Good lead performances but they do not lift a screenplay with a tricky premise and strained humour
M, 95 minutes
Review by © Jane Freebury
What if you woke up one day with a whole year gone, just like that? We just did, I hear you say.
A young husband goes to sleep on his wedding night, waking up the next morning to discover a year has passed. His wife is 18-weeks pregnant, their home has had a makeover and he can’t remember a thing.
Engaging Rafe Spall, Timothy’s son, plays the part of newly wed Teddy who always seems a bit frantic and confused. He met his wife quite by accident on New Year’s Eve. Mistaking her for his dark-haired partner in the same red dress, and sharing a midnight kiss before they realise that they don’t know each other.
Turns out he and new lady Leanna (Zahra Newman) are much better suited. They marry without delay, which is unusual for chronic procrastinator Teddy, and set themselves up in a property with ocean views in Sydney’s Eastern Suburbs.
It’s not far from spectacularly positioned Waverley Cemetery where Teddy’s father lies buried. On one of Teddy’s visits to his grave he has a strange encounter with an older woman (Noni Hazlehurst) wandering among the headstones.
Writer-director Josh Lawson takes a risk with her character. She has no name, is simply The Stranger who delivers Teddy a cryptic message. This is reinforced when her present appears amongst the wedding gifts, with a cautionary ‘Do not open for 10 Years’ message attached.
Is she a kind of wicked fairy godmother who shows up during festivities to lay a curse on happy newlyweds? Or is she a wandering lost soul, wanting to share her life’s learned wisdom?
The problem with Teddy, it becomes clear a short while into the marriage, is that he spends too much time away at the office. Leanna and little Tallulah (played as the years fly past, by a series of beguiling little girls) don’t see enough of him.
We get it. While it’s not a patch on one of the best time-travel movies ever, Groundhog Day, it’s the familiar story of fathers spending long, long hours at work, away from home. Teddy sees so little of his daughter he barely recognises her.
So, what does Teddy do? We know what he doesn’t do. His love of photography is on hold. Leanne, however, aspires to become a novelist and by the end of the decade she is established.
It must be some job that Teddy has, to be able to afford the property they share. How else could he and Leanne afford to live where they do?
unintended irony of living in a great location they can only afford through Teddy’s long hours at the office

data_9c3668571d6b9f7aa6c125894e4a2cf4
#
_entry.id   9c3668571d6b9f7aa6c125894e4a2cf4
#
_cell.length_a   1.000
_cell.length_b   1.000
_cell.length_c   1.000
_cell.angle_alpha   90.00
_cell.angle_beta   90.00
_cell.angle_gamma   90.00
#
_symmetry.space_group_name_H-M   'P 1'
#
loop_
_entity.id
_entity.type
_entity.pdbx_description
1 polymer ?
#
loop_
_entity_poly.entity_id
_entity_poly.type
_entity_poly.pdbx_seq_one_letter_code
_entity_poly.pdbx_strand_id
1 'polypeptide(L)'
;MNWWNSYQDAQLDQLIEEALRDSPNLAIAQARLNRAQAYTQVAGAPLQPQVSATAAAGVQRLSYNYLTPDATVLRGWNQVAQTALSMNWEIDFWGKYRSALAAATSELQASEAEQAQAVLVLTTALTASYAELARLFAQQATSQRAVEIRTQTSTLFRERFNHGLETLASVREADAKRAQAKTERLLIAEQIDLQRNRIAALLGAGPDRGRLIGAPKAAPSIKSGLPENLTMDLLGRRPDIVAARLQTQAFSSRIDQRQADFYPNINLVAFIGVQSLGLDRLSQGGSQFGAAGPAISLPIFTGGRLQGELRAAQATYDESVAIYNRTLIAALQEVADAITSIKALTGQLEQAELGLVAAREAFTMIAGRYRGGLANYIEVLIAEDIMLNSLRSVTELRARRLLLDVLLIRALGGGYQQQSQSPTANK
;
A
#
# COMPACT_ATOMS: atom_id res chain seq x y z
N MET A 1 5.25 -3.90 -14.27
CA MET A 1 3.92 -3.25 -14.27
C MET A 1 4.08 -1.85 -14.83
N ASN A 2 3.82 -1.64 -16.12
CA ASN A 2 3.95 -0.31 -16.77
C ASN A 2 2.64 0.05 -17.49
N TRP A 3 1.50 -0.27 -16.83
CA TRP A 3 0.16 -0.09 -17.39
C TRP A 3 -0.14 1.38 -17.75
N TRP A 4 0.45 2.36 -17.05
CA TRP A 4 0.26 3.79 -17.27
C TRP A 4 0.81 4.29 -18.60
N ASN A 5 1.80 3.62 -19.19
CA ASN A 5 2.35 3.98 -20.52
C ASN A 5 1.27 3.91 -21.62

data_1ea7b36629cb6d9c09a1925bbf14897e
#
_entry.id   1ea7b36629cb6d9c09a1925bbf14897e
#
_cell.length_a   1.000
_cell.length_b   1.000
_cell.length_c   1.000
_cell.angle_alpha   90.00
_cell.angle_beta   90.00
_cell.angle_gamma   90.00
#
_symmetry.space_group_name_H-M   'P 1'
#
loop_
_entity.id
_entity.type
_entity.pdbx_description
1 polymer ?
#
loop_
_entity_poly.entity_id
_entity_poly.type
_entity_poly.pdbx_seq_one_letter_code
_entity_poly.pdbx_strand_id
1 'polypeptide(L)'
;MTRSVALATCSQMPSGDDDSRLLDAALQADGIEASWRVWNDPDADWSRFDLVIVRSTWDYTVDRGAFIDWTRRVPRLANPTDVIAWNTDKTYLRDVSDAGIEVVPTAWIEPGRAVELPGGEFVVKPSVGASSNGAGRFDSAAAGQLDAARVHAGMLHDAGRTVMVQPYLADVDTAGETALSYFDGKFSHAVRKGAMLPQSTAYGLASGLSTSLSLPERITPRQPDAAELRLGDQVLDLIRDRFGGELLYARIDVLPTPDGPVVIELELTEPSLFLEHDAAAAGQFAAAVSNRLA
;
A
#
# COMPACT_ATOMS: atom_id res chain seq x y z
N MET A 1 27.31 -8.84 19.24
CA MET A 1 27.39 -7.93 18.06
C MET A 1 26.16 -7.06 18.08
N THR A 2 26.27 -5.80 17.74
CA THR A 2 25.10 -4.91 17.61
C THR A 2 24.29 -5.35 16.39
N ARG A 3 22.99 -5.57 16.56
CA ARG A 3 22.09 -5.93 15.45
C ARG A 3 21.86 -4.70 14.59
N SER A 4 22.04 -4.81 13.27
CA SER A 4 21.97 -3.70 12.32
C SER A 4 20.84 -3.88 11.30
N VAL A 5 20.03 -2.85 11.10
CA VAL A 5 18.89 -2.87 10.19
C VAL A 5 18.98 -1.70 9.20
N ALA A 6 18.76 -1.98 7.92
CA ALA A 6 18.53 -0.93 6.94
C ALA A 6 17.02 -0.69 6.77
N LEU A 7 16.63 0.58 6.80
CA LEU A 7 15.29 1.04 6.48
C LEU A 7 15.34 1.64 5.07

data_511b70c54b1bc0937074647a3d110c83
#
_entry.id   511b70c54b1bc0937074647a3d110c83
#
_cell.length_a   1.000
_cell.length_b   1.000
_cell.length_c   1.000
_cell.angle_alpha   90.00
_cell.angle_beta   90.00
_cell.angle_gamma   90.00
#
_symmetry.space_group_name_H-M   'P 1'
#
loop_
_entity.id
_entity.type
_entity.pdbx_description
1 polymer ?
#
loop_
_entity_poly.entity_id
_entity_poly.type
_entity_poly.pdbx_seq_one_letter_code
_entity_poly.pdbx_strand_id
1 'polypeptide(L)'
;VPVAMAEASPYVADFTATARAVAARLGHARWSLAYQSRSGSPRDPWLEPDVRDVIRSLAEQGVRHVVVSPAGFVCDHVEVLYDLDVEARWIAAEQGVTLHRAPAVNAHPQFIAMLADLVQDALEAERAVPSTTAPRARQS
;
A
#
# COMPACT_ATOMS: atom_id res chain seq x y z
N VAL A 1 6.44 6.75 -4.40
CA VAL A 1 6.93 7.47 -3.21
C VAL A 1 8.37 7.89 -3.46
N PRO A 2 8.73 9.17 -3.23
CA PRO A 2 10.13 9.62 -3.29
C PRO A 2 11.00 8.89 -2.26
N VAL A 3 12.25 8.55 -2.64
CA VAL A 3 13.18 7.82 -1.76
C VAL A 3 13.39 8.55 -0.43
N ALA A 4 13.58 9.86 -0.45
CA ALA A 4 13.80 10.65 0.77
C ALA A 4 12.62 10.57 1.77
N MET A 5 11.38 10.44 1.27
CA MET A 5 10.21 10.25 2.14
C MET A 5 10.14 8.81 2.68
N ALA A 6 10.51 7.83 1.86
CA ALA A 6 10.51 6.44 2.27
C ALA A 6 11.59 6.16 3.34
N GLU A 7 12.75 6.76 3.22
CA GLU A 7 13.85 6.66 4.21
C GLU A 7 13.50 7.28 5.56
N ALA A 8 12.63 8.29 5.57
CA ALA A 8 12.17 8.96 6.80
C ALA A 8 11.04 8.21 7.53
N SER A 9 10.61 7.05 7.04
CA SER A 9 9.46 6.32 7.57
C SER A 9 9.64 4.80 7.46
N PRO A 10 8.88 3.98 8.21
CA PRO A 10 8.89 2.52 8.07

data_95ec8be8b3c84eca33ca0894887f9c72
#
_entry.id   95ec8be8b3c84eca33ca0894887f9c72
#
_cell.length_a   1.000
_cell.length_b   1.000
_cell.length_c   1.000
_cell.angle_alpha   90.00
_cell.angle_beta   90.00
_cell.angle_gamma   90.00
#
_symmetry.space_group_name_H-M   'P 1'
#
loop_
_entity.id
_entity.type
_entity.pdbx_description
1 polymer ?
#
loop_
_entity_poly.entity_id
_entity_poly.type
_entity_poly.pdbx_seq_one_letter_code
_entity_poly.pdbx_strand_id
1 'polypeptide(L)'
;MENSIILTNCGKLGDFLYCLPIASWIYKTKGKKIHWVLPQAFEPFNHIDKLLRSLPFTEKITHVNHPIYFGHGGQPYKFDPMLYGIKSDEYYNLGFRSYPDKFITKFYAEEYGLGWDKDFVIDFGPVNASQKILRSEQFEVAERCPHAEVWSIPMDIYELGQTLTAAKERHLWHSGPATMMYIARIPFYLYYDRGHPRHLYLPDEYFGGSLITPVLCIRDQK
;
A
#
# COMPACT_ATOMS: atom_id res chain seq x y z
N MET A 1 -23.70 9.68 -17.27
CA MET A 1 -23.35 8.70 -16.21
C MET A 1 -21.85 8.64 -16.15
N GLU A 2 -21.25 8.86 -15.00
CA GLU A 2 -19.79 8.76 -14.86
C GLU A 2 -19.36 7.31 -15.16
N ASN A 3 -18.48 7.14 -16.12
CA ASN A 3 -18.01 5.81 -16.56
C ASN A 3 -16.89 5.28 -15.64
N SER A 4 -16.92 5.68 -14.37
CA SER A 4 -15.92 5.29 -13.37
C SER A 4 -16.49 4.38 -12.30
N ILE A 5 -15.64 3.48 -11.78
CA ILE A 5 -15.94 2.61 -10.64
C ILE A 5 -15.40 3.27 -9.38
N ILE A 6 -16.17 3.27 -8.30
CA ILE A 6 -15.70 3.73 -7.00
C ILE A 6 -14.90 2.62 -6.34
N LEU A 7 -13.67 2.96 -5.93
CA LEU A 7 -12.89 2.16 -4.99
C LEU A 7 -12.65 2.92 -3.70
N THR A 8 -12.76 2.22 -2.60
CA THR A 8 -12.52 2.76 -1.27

This creates in the film an unintended irony. A couple living in the great location that the film is keen to display to best advantage, can only afford to pay for it if Teddy works hard. Consequently, he is rarely seen.
The city’s glorious Eastern Suburbs, including Bronte Beach, and possibly Rose Bay and South Head too, are showcased in the location shots that boost the city’s beachside lifestyle.
The opening shot of the Harbour Bridge lit up to party on NYE looked like a promotional tourism video. For this former Sydney-sider, the endowments of Sydney keep cropping up here in ways the narrative doesn’t always support.
What about all those young Sydney couples who pay massive mortgages for homes they can barely afford? No wonder Teddy has to spend his life at the office, coming home to find his baby daughter has grown into a little girl and the potted ficus plant stands 10 feet tall.
This is the second feature for Josh Lawson, after The Little Death. The writer-director and actor makes a cameo appearance here as Patrick, Leanne’s new boyfriend. His schtick as a psychiatrist is doubly challenging for the ex-husband Teddy having a bit of a meltdown.
Long Story Short has a cute, high concept that meshes with many young couple’s reality. The lead actors, Spall and first-time feature actor Newman, who has a strong track record in television and theatre, are fine.
The best thing going for Long Story Short is how well they both inhabit their characters. It’s disappointing that the screenplay doesn’t have enough humour or spirit or surprise to keep us interested in them.
First published in the Canberra Times on 14 February 2021